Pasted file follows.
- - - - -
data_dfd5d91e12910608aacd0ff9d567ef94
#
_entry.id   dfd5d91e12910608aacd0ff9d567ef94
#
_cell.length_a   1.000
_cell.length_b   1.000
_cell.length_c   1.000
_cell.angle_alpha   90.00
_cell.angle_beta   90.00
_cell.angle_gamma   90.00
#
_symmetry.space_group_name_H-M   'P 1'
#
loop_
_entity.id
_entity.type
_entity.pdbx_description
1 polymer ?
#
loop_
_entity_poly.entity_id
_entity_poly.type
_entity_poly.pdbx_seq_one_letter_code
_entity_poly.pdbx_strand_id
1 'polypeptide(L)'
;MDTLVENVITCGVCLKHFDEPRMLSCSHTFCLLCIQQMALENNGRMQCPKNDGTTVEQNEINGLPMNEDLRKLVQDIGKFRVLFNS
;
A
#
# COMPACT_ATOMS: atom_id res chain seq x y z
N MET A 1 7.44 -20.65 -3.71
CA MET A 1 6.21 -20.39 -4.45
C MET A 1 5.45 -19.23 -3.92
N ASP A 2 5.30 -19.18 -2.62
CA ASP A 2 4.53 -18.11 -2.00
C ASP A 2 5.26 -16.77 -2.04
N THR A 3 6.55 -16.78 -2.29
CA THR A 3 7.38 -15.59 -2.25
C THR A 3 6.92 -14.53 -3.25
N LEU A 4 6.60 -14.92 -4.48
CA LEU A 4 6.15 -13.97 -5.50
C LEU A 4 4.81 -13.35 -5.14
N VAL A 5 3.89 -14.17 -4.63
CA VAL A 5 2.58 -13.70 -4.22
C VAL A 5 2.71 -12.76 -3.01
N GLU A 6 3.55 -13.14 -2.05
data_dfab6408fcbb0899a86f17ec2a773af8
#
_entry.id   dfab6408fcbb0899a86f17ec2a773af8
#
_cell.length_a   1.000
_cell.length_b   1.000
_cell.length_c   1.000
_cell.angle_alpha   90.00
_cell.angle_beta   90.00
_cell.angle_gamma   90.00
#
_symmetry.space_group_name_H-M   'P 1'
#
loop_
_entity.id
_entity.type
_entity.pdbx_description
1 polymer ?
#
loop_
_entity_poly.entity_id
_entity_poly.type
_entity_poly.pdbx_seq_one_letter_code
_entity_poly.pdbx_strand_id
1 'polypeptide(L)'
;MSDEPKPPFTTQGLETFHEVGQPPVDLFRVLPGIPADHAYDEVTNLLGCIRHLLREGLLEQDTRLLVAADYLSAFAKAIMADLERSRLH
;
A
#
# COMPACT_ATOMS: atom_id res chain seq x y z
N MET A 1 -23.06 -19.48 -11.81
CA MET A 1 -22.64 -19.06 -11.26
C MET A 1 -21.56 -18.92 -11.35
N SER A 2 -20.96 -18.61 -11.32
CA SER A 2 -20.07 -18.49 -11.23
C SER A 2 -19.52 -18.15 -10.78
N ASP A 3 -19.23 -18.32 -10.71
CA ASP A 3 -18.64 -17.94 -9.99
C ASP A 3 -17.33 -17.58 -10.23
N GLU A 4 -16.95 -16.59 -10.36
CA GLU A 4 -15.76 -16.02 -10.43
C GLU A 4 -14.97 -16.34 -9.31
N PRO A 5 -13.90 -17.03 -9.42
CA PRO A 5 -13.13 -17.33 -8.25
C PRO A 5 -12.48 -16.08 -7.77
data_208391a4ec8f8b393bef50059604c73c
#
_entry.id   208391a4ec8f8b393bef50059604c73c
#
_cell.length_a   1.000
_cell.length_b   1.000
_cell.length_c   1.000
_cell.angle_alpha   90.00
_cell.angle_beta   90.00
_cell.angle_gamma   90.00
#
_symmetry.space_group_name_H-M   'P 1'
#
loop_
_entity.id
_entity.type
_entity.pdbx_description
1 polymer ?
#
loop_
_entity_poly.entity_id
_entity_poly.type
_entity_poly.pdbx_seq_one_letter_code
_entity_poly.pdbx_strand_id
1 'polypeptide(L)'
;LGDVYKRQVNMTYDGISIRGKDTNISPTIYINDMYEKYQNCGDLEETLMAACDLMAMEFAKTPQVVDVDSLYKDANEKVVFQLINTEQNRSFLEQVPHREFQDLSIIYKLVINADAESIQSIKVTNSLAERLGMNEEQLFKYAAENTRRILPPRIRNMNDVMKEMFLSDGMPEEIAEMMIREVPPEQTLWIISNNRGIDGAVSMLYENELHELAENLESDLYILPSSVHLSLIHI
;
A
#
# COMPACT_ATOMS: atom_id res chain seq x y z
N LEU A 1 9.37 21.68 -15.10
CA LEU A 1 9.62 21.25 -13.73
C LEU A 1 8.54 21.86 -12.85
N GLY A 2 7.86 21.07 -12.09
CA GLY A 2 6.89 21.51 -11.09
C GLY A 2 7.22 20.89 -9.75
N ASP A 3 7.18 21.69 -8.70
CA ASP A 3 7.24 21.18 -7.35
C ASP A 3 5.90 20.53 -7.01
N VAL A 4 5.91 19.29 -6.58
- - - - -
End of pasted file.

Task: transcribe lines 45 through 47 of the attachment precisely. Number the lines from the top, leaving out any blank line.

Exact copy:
C VAL A 5 2.71 -12.76 -3.01
N GLU A 6 3.55 -13.14 -2.05
data_dfab6408fcbb0899a86f17ec2a773af8